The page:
As one young man said: “A lot of the jobs are in metropolitan area[s], where the cost of living is higher and employment and housing opportunities are uneven.”
The young people described the ways in which the precarious nature of contract work hindered the possibility of planning for the future. Another young man said: “Because people don’t have that financial security and don’t actually have their own life secured in terms of a job or where they’re going . . . I feel like marriage almost drops down [as a priority].”
For some, staying single means “one less thing to worry about” (as one young woman put it) and it’s better not to “catch feelings” (as another young women explained), while juggling competing challenges.
Relationships are also impacted by the way work hours are extended through digital technology. Another young woman said: “It’s a huge amount of hours that our generation are putting in on top of the work that we go to. So our 9:00 to 5:00 job doesn’t end at five o’clock, it continues and it haunts us on our weekends and it follows us on our holidays.”
SHIFTING GOAL POSTS
Gen Y is focusing a lot of energy on strategies for managing the shifting goal posts of life. There is an emerging recognition that the modest futures they imagined are stretching beyond reach.
Basic life goals that were taken for granted by earlier generations, are now difficult to reach – goals such as having secure work that pays enough to live reasonably, buying a house and establishing a committed relationship. As one participant explained: “I’ve only just started full-time work again this year . . . I have no aspiration to really get a house any time soon, because I know that it’s so unattainable at this point.”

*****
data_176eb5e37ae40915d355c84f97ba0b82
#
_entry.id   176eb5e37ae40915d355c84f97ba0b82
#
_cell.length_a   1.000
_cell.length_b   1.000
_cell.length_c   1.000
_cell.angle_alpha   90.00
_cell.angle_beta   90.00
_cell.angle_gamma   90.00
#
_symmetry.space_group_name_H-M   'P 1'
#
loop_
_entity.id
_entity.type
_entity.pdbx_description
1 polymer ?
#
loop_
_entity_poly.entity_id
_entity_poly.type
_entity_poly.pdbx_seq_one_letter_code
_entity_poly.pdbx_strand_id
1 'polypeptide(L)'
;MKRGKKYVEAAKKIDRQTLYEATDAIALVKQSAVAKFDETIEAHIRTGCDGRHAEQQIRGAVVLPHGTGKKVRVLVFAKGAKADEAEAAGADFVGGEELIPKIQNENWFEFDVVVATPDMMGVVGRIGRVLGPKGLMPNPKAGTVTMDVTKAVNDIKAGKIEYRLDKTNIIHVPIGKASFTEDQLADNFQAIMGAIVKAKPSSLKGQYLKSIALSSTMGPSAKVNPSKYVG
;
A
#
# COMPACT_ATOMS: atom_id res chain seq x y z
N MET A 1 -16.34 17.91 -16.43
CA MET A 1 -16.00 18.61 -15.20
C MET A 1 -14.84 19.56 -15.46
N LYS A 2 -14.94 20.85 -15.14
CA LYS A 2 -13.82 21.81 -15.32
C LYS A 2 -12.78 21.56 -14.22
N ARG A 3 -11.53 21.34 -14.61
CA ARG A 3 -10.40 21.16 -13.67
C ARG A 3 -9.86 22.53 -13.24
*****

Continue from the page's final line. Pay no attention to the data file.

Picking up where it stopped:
Another said: “I feel like a lot of us - looking at my friends and stuff - and even my brothers and sisters, we’re all sort of the same age - but all of us are just kind of - we’re just staying afloat.”
The cumulative effect of these conditions is that Gen Y has been dislodged from a presumed path to security by economic forces over which they have no control. Despite doing all the right things (investing in education, being flexible about work conditions and working long hours), they have been squeezed by workplace reforms, housing policies and global processes that have undermined the worth and legitimacy of their efforts to get ahead.
For many, simply staying afloat has become a more reasonable life goal.
Investments by government in affordable housing in metropolitan areas, reducing (not increasing) tertiary education fees, and in regulation of working conditions to provide greater security will be an investment in Gen Y – and in the future of Australia.
The Life Patterns research program team members are Chief Investigators Professor Johanna Wyn, Associate Professor Dan Woodman, Professor Helen Cahill, with Dr Hernán Cuervo, Dr Jenny Chesters, Julia Cook and Josie Reade.
The project is funded by the Australian Research Council.